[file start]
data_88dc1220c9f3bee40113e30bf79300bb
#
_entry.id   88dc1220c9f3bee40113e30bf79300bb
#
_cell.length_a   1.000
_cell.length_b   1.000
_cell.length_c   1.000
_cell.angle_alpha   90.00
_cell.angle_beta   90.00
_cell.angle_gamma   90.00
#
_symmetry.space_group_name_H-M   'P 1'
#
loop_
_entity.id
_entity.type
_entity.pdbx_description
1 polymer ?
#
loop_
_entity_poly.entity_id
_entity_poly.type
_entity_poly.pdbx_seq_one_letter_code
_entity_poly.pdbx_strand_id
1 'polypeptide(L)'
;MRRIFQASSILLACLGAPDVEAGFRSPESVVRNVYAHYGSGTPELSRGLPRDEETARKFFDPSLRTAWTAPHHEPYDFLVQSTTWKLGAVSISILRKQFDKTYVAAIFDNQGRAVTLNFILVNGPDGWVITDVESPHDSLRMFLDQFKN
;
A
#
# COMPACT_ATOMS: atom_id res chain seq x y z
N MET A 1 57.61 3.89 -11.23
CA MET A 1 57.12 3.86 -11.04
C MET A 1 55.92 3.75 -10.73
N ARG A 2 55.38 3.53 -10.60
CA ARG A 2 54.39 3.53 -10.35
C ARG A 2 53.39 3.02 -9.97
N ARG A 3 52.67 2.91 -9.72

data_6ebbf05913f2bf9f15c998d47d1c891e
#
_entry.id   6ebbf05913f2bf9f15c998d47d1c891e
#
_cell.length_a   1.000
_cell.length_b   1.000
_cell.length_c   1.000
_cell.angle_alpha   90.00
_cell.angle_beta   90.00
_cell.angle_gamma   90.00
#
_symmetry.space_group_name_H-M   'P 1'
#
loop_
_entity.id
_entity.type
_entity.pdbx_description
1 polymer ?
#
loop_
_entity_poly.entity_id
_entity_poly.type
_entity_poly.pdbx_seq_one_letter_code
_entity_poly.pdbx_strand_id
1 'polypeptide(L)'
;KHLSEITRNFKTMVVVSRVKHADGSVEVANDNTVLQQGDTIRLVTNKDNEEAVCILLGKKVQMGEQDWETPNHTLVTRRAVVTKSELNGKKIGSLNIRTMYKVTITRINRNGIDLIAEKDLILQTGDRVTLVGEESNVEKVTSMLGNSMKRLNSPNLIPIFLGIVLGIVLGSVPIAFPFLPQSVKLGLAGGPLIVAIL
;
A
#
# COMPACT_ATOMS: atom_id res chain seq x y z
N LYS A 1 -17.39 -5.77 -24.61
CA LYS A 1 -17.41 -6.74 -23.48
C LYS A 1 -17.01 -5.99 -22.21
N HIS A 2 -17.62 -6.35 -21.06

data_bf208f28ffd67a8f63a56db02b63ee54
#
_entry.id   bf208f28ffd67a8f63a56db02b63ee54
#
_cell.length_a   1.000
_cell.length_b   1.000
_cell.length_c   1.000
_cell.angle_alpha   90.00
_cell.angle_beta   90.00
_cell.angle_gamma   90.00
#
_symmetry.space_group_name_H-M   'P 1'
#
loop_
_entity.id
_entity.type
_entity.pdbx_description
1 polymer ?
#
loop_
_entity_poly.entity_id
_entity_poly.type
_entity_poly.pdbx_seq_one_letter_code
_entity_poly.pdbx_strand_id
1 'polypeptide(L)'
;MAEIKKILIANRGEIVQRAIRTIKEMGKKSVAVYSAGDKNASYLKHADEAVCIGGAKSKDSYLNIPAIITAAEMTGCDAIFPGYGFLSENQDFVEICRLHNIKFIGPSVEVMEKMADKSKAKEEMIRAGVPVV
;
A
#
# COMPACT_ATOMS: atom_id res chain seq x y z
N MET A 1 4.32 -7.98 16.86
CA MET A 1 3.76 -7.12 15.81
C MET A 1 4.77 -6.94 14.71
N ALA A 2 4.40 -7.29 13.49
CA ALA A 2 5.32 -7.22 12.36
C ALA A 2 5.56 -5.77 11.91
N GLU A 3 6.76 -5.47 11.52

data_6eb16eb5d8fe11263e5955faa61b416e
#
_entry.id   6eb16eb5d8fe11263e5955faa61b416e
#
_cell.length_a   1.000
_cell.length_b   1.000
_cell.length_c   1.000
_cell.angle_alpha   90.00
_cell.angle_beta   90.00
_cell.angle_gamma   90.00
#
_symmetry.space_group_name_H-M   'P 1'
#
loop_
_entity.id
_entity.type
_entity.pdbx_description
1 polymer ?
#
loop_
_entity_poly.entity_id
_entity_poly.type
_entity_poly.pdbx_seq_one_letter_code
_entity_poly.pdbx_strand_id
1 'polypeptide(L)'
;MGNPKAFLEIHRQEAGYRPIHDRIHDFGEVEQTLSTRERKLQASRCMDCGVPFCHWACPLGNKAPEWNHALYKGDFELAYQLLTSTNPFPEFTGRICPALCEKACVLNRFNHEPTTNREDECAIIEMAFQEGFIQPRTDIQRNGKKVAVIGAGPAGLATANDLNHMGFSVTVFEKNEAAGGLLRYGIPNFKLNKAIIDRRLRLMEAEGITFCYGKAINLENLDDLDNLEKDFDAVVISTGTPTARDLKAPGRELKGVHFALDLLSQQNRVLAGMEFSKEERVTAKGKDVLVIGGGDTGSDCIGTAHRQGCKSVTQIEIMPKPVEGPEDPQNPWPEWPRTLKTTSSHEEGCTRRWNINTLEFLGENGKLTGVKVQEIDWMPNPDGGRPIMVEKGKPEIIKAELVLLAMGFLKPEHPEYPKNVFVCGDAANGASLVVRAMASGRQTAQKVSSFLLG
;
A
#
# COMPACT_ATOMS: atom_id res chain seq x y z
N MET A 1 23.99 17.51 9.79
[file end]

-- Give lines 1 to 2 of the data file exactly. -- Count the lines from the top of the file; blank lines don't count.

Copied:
data_88dc1220c9f3bee40113e30bf79300bb
#